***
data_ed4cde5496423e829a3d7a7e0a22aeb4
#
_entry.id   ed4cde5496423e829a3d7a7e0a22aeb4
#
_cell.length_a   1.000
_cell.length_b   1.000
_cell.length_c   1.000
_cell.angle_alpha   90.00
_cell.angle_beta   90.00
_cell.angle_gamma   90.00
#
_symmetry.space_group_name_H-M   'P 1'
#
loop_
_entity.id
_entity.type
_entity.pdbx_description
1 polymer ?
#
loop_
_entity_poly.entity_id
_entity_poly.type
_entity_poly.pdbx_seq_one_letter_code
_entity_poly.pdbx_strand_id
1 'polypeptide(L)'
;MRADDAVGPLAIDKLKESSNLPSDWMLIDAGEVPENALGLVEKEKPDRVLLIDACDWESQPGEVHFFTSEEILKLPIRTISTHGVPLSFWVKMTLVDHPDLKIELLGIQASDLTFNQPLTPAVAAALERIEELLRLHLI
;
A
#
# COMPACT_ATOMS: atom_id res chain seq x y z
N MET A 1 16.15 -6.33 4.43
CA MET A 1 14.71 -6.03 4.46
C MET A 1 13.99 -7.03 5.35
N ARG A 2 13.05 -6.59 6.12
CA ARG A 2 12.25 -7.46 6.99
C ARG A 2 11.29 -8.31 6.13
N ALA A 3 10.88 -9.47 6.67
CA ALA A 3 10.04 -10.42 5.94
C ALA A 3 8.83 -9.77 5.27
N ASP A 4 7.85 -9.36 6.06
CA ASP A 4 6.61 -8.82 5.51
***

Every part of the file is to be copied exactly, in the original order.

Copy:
data_ed4cde5496423e829a3d7a7e0a22aeb4
#
_entry.id   ed4cde5496423e829a3d7a7e0a22aeb4
#
_cell.length_a   1.000
_cell.length_b   1.000
_cell.length_c   1.000
_cell.angle_alpha   90.00
_cell.angle_beta   90.00
_cell.angle_gamma   90.00
#
_symmetry.space_group_name_H-M   'P 1'
#
loop_
_entity.id
_entity.type
_entity.pdbx_description
1 polymer ?
#
loop_
_entity_poly.entity_id
_entity_poly.type
_entity_poly.pdbx_seq_one_letter_code
_entity_poly.pdbx_strand_id
1 'polypeptide(L)'
;MRADDAVGPLAIDKLKESSNLPSDWMLIDAGEVPENALGLVEKEKPDRVLLIDACDWESQPGEVHFFTSEEILKLPIRTISTHGVPLSFWVKMTLVDHPDLKIELLGIQASDLTFNQPLTPAVAAALERIEELLRLHLI
;
A
#
# COMPACT_ATOMS: atom_id res chain seq x y z
N MET A 1 16.15 -6.33 4.43
CA MET A 1 14.71 -6.03 4.46
C MET A 1 13.99 -7.03 5.35
N ARG A 2 13.05 -6.59 6.12
CA ARG A 2 12.25 -7.46 6.99
C ARG A 2 11.29 -8.31 6.13
N ALA A 3 10.88 -9.47 6.67
CA ALA A 3 10.04 -10.42 5.94
C ALA A 3 8.83 -9.77 5.27
N ASP A 4 7.85 -9.36 6.06
CA ASP A 4 6.61 -8.82 5.51